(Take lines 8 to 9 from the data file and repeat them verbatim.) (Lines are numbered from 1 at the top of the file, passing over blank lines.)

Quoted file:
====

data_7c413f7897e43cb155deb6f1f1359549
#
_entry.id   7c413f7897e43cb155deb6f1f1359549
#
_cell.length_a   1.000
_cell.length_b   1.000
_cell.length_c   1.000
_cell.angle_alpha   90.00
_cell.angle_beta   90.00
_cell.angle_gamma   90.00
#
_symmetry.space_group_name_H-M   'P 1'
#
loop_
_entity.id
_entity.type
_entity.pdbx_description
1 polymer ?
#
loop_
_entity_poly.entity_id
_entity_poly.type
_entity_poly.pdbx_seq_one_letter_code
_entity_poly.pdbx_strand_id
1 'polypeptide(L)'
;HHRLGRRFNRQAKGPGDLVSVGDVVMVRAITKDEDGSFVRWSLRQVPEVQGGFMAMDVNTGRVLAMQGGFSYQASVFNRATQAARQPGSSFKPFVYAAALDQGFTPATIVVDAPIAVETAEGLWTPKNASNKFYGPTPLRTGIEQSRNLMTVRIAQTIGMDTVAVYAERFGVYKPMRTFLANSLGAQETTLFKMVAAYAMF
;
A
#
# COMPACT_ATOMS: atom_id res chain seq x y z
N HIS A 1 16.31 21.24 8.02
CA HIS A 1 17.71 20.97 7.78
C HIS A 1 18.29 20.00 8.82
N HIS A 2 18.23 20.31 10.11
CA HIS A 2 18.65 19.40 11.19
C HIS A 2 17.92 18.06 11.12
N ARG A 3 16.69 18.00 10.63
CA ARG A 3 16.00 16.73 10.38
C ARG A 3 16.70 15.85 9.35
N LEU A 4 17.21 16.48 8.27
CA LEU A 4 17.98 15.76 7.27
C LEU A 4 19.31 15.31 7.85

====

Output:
_cell.angle_alpha   90.00
_cell.angle_beta   90.00